Non-Executive Director. Your Second Career?

The role Non-Executive Director (NED) appeals to some executives who prefer a multi-portfolio life to the one-desk, one-parking-spot existence. Mike Clancy has been recruiting Chairman and Non-executive Directors for UK SMEs for over 15 years and recently joined up with CIG London. Ian Day questions Mike on how to find your first NED role.

What’s the hardest thing about finding your first non-executive director

The first NED role you secure as part of your plural career sets a tone and a market perception of what you are looking for. You should remember that the most experienced NEDs, particularly in the SME sector, will say they don’t take on roles for the money – so seek out positions that will value, and benefit from, your skills and experience and that you will enjoy.


What sort of things should you think about when you are applying for a non-exec position?

Make sure you have a clear description of the attributes required for the role then match your skills and experience to 80 or 90 per cent of those. After that, research the organisation to see if it, and its people, interests you – particularly the existing board members.


Are there any key attributes which are sought after, regardless of the specific role?

There are a few – you should have the ability to mentor others, have independence of thought, experience of crisis management, the ability to provide increased availability when required, financial literacy, and the ability to contribute to and facilitate decision making in the face of divergent opinions.

The board has to ensure a business makes progress, so majority rather than unanimous decisions can ultimately prevail. Understand you are there to ensure the company is run properly, not to run the company.


There are increasing numbers of courses, certificates, diplomas to secure Non-executive Director skills. Do you think they are useful?

Investing time and money in a qualification, especially if it is self-funded, demonstrates commitment and motivation, so you are immediately separating yourself from others in the market who might be looking to “top up my pension”, or “get out of the house a few days a month”.  Completing a qualification can provide you with a comprehensive tool kit, relevant knowledge, credibility, an improved network and increased self-confidence.

All of this, however, has to be mixed with the skills and experience from your executive career. The latter will always carry the most weight in securing your first role, particularly in the corporate sphere. You really must have had a board position in your executive career and gained experience of board level matters – so make that a priority for the later stages of your executive career.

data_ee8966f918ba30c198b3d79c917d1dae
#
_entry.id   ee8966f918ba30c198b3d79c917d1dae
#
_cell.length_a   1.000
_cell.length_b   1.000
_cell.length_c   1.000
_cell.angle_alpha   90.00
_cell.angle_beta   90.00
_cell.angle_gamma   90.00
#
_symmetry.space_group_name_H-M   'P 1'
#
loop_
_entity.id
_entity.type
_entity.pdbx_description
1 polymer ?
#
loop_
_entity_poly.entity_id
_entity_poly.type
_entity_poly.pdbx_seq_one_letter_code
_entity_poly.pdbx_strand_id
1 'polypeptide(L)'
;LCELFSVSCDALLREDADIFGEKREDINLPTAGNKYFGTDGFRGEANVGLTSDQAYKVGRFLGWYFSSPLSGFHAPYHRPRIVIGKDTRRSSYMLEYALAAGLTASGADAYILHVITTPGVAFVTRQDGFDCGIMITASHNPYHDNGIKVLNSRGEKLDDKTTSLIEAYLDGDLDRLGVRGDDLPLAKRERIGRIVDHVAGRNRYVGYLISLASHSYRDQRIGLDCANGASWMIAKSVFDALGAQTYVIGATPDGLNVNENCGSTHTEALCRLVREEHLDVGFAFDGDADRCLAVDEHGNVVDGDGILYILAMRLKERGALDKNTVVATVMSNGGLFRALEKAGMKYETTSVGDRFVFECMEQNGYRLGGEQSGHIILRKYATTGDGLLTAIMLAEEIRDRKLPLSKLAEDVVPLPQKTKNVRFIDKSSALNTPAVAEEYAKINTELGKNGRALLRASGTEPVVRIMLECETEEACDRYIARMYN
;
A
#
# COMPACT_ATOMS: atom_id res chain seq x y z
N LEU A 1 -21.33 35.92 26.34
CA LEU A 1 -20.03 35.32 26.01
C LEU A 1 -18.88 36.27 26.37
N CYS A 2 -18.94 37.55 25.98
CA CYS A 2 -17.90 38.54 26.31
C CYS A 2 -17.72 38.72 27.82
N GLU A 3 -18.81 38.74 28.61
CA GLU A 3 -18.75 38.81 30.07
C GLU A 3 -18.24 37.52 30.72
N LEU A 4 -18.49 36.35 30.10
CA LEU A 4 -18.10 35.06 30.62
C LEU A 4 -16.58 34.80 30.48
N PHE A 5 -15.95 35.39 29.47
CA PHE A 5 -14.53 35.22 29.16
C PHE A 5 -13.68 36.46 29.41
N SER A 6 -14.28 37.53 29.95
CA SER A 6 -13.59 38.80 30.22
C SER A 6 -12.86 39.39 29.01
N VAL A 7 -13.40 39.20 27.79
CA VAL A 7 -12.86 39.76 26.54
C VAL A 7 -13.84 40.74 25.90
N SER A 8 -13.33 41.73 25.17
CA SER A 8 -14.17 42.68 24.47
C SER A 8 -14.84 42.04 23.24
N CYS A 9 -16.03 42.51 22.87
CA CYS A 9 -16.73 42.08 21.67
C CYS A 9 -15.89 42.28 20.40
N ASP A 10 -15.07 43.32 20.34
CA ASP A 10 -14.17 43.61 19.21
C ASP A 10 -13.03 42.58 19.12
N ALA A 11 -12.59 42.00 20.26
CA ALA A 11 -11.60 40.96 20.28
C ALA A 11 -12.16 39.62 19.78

Is it possible to find non-exec posts with companies outside the FTSE 350 via headhunters?(Ed: top 350 companies by cap on the London SE)

Yes I believe it is – but the market is a lot more fragmented. Several of the smaller, reputable headhunting firms will carry out these assignments. The candidate needs to spend longer networking and more research is required – but it should be worthwhile. The UK Corporate Governance code 2010 recommends that companies below the FTSE 350 operate in the same way as larger ones, although they are not obliged to. However, it seems obvious that in the interests of attracting institutional shareholders it would be best practice.

The Code states for FTSE350 companies board appointments should be via a “formal, rigorous and transparent procedure”. This would suggest use of a headhunter.


What other routes are there for finding a non-exec role, apart from using a headhunter?

There are several – depending on your appetite for networking. Getting to know existing NEDs should be a top priority, as they can help you appraise your suitability, provide an insight into the role of the NED, and have information on NED succession plans – and which headhunters the nominations committee is likely to approach.


Any other tips?

Never let yourself down with a poorly prepared CV. And play it long – pursue the opportunities you believe you will enjoy and that your skills and experiences will match. And I make no apology for stating the obvious – network, network, network.

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